Canadian shipwreck mystery connects two American vets

Eric Dehm
January 11, 2019 - 9:58 am

Photo courtesy Steve Smith

Cape Breton Island is a quiet, remote place. It sits at the northern tip of the Canadian province of Nova Scotia with Prince Edward Island to the west and nothing to the east, except water, until you reach Europe. Among the island's 130,000-plus residents is retired American Sailor Steve Smith, who settled in his wife's hometown of Coxheath after a 20-year Navy career and was recently connected to a fellow veteran in a most unusual way.

It all began when Smith, now the founder/owner of coffee roasting business Bungalow Beans, came across a story by the Cape Breton Post about a mysterious man who was seen walking through the tiny coastal fishing village of Gabarus with only a backpack and a dog, and didn't say a word to anyone. The man came out of the east where, remember, there's nothing between the coast and France save about 2,600 miles of the North Atlantic's rough seas. 

Was he a ghost? An Atlantis resident on vacation? The world's most quietly successful long-distance swimmer?

"They don't know who he was or where he came from," Smith recalls of the initial story, but says a discovery was soon made that rendered a supernatural explanation unlikely.

"Come to find out there was a boat, a sailboat, that had wrecked on the shore out there in the (Gabarus) Wilderness Area." 

Photo courtesy Steve Smith

The mystery man was the talk of the island, and remained so even after the Cape Breton Post tracked him down. His name was Andy Bunn, a Marine Corps vet who had been sailing around the world on his 36 foot sailboat Liberty for some time. It turned out that Bunn had actually been in the Cape Breton news weeks earlier for a previous maritime mishap when he ran into trouble off the coast and had to be towed in to port for repairs.

This time, however, Bunn had apparently decided Liberty was beyond repair. He abandoned the boat and silently headed home to America. In doing so, Bunn had taken only the necessities and left behind personal possessions. So when the local paper reached out to him for a follow up article he asked that if anyone might be able to help him recover some things he'd left behind.

Steve Smith read that article and decided right away to do what he could to help his fellow vet.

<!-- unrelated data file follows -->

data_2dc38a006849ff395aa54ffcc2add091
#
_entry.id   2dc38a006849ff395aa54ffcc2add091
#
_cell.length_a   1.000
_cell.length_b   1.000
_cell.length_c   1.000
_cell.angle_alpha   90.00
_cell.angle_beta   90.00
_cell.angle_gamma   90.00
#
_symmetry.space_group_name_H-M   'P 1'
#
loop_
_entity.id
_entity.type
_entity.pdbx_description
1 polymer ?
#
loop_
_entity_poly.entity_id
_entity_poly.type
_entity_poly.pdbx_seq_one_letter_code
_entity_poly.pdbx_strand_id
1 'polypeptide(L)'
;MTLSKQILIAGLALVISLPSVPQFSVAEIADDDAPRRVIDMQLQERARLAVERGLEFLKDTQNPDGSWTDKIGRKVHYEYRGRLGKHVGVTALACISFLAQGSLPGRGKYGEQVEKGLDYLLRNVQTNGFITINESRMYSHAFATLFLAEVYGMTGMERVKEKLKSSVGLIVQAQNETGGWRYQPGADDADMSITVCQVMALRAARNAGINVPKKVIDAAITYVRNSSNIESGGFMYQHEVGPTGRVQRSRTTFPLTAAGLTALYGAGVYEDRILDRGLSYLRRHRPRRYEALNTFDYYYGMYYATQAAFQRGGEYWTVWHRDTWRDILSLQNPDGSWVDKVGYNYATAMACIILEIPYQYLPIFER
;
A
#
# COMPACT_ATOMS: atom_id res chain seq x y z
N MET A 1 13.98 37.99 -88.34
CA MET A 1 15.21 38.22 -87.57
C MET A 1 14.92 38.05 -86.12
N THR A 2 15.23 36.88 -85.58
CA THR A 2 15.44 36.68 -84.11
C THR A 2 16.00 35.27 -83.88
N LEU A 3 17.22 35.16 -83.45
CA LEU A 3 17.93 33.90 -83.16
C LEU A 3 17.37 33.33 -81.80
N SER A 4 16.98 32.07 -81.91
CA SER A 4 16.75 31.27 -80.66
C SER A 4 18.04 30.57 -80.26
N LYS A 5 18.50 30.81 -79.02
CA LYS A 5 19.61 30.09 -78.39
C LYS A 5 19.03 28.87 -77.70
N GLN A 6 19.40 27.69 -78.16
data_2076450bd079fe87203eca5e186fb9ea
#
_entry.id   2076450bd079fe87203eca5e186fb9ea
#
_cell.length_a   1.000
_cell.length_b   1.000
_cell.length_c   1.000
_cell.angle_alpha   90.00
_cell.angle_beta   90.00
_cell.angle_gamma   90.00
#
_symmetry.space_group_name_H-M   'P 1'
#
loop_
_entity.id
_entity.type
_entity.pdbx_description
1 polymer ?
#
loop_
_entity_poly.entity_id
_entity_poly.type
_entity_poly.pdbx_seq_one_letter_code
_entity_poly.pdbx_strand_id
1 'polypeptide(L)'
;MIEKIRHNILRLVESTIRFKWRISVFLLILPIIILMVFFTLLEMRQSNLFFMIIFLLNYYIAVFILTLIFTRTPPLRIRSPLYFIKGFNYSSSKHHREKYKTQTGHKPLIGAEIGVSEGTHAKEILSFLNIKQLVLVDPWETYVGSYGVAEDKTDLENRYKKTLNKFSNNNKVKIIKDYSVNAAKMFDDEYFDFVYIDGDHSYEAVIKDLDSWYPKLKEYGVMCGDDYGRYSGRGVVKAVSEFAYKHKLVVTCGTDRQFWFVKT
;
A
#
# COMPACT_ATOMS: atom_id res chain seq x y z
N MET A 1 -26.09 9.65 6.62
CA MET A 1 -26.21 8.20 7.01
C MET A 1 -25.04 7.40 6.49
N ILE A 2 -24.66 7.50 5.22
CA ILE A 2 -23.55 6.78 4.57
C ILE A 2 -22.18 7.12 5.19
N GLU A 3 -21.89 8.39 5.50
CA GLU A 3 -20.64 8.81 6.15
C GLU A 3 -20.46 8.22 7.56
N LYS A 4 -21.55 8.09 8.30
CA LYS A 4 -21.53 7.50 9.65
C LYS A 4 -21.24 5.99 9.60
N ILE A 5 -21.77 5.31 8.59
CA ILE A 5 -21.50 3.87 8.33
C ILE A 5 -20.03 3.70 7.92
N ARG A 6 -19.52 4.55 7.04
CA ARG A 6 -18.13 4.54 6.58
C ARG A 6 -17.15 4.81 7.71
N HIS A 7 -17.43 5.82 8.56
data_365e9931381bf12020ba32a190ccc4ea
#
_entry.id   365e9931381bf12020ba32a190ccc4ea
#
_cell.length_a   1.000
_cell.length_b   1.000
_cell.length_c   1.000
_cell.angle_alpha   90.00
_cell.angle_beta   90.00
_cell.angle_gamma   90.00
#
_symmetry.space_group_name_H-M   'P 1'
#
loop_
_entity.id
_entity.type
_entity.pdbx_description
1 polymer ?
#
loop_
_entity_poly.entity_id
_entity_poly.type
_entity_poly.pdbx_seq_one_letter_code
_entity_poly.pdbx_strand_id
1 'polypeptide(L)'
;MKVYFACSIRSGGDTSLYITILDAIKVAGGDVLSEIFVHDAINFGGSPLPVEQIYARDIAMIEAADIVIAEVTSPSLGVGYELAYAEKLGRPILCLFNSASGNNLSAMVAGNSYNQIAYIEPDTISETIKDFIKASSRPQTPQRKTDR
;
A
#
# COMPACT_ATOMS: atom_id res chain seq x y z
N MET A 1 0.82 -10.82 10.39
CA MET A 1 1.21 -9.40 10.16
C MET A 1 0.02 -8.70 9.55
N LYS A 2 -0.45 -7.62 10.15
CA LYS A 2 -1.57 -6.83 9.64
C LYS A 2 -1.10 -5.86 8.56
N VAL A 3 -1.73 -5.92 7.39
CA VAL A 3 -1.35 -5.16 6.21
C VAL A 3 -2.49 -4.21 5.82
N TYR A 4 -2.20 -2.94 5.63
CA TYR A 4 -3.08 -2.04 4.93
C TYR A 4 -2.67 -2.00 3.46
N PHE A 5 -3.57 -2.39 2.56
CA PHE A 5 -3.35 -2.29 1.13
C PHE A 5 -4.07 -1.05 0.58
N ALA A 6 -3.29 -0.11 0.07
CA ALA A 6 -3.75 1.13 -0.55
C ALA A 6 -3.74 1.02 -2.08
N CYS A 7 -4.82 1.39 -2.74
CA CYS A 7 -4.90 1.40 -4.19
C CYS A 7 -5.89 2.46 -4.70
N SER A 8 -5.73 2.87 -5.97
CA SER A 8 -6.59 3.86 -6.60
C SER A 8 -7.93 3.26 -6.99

"I told my wife, I said, 'Heather, get your boots and get the dog, we're going out to the Gabarus Wilderness Area,'" Smith says. "'And we're gonna find this guy's boat and bring back his stuff!' So that's what happened."

Smith was able to get Bunn's contact info from the paper to ask him what, specifically, he was looking for and headed out to find Liberty. When he located the wreck, with help from a Gabarus resident who gave him directions, it was in rough shape. Smith says the North Atlantic weather had already taken a toll and describes the scene as a "tangled, gnarled mess" but he wasn't going to let that stop him. After digging his way through the wreckage, Smith was able to locate important documents Bunn had asked for, and some more sentimental items. 

Photo courtesy Steve Smith

"I took two trips out there," Smith says. "...I found his wedding ring in there and there was a few things from the Marine Corps, a couple challenge coins and some various things like that. So I put it all in a box and mailed it off to him. (First) I had to bring it back home and dry everything out."

RELATED: See more photos from the wreck of Liberty on Cape Breton Island

Bunn has since received the shipment from Smith, thanking him for taking the time and putting forth the effort to help out. For Smith's part, he says once he found out the shipwrecked Sailor was a fellow vet, he had to find a way.

Photo courtesy Steve Smith

"If the guy was from another country or had no military ties? It would have been just another story to me, y'know?" Smith says. "I mean, you'd like to help the guy out but you don't know him from anybody. But as soon as you add that title in there 'veteran.' Y'know what? I'm gonna make this happen, because that's what veterans do. You do it your whole military career, and you do it afterwards." 

And it was done just in time, as Liberty was torn apart a short time later by a severe winter storm, leaving only fragments of the vessel strewn across a quarter-mile stretch of the Cape Breton coast.

You can hear the full interview with Steve Smith below.

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